The Tribune - Spectrum

Sunday, October 27, 2002

Sunday Activity

Different strokes

Wipe off stains of spilled paint with a cloth dipped in turpentine
Wipe off stains of spilled paint with a cloth dipped in turpentine

BY the time this article appears, chances are that your house is being painted afresh for the festive season. For all those house-proud people who’re busy sprucing up their homescape for Divali, here are some guidelines to follow and glitches to avoid as you lend different strokes to your walls, doors and windows.

Pre-painting operations

  • Check for areas that require repair before you begin your painting project. Check for cracks in the walls, seepage, loose plaster etc. Complete all repairs before you start painting.

  • Remove hardware from doors and windows, loosen lighting fixtures or mask them with broad tape and scraps of paper or cloth.

  • Walls should be dusted thoroughly with a dry mop, except for bathrooms and kitchen, which can be thoroughly washed.

  • Use roller, brush or spray gun for painting large surfaces; smaller brushes should be used to paint the woodwork.

  • Make a checklist of all surfaces to be painted.

While you paint

  • Before you apply the first coat make sure that all the wall surfaces are evened with primer/putty.

  • Avoid painting in overly humid conditions or on damp surfaces.

  • Apply at least 2 - 3 coats of paint for best results, rather than one thick coat. Allow the first coat to dry properly before applying the next coat.

  • Clean spilled paint with a wet cloth immediately and if needed use turpentine or thinner to remove the stain.


Paint glitches to avoid

Use good quality brushes to avoid marks on walls and ceilings
Use good quality brushes to avoid marks on walls and ceilings

Blistering: It is caused by trapped moisture or gases in paint film (More likely in enamels). in case it occurs smooth sand the surface and then repaint it.

Poor adhesion occurs when paint is applied over an oily, greasy or very smooth surface. It also results from applying paint over loose particles like dust or rust or due to not sanding previous coat of gloss paint. Applying paint over partially dried coat also causes poor adhesion.

Avoid this by proper surface preparation. The surface should be repainted.

Orange peel is caused by applying a paint that is too viscous. The best way to avoid is to allow sufficient drying time between coats. The remedy is to rub out orange peel and repaint.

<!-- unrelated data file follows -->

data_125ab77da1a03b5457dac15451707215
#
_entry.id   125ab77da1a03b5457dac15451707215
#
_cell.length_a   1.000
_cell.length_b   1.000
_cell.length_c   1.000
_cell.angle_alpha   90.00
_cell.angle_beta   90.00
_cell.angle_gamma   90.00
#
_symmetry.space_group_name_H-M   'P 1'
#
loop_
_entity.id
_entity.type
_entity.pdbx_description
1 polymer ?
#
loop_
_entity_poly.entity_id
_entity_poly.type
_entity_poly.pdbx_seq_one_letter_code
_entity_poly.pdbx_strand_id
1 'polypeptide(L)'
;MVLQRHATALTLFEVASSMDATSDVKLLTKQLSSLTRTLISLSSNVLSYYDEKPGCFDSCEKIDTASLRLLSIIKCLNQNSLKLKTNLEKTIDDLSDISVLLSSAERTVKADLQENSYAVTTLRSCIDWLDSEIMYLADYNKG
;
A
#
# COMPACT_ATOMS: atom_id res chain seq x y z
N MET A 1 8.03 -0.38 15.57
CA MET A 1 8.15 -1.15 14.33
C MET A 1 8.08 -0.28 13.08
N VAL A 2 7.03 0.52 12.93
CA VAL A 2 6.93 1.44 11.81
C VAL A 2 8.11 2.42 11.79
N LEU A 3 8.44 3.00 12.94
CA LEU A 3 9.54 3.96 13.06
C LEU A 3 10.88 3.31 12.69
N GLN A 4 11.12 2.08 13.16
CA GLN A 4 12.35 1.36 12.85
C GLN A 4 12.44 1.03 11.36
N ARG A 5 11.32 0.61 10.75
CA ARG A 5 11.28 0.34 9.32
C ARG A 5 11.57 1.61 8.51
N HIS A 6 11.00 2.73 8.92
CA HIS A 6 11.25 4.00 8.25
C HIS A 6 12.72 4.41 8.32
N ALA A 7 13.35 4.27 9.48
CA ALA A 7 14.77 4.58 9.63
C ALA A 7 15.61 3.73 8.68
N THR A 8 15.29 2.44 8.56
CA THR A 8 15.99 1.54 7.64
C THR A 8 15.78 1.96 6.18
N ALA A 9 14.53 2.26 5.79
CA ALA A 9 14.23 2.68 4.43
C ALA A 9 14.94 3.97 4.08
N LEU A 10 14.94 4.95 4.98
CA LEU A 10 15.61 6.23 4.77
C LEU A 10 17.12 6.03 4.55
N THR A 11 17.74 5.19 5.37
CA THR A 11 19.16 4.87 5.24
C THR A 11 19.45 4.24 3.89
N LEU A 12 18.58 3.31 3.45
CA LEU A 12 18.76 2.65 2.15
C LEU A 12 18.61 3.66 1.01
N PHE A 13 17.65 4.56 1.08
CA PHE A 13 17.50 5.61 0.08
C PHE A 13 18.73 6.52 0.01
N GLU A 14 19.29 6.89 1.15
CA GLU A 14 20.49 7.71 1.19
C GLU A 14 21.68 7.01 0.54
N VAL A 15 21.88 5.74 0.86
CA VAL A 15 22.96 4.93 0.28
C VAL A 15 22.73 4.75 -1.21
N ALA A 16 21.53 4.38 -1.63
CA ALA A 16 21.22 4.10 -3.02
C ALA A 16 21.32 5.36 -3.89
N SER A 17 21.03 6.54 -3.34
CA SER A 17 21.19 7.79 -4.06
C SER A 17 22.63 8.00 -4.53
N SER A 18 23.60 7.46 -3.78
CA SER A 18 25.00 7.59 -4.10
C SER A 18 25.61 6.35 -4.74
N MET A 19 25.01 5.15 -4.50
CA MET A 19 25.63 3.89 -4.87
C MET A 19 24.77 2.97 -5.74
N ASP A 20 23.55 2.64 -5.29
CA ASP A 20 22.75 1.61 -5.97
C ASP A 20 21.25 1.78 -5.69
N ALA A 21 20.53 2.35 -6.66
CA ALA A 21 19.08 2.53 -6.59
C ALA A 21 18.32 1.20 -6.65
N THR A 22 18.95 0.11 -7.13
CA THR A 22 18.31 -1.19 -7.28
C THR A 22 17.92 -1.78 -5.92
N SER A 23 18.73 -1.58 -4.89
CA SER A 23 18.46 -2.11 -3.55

Sags and runs occur due to application of a excessive thick coat or the use of a wrong thinner. It can be prevented by applying a finish coat using recommended thinner. Correct the defect by getting the sagged areas sand surface to smooth and repainted.

Brush marks result from applying paint using poor quality brushes, careless application or the use of highly viscous paint. Use good quality brushes and thin paint to desired proportion.

Checking and chalking result from cracking of plaster, application of matt finish over glossy finish, application of finish coat before drying of the under coat or applying of a quick hard dry coat over a soft one.

The undercoat and top coat of paint should have identical physical properties. Allow drying time between two coats.

to correct this defect, the entire coat must be completely removed. Exposed base should be then rubbed down to a smooth face and primed before repainting.

Yellowing is caused when paint film is excluded from natural sunlight or it is subjected to too much sunlight. To prevent it use anti-yellowing water-based enamel and improve ventilation inside the house. The remedy is that the surface should be cleaned and repainted.

Microbial growth results from seepage or dampness in buildings or contamination of paint by materials used in putty preparation.

Before painting, the area should be cleaned with 2 per cent bleach solution. Use clear water for thinning and putty preparation. Keep doors and windows open during and after painting. If it occurs after painting, clean the surface with bleach solution and repaint

Patchiness occurs due to application of finish coat over spot puttied surfaces, high alkalinity of surface (evident in new walls), incomplete drying of putty or application of thick coat of putty.

Allow new walls to get cured for at least three months. Apply thin coats of putty. Always apply a primer coat after applying spot putty. Always sandwich coats of putty with primer.

Cracks in plaster should be filled with cement sand mixture.

Rectify the defect by scraping the surface and repainting with the right surface preparation.

Post-painting care

  • You can wash your walls with a soft sponge and mild detergent twice a year for best results.

  • If you see any dampness in a wall, check for the source and rectify it immediately to prevent flaking off and peeling of paint.

— CB

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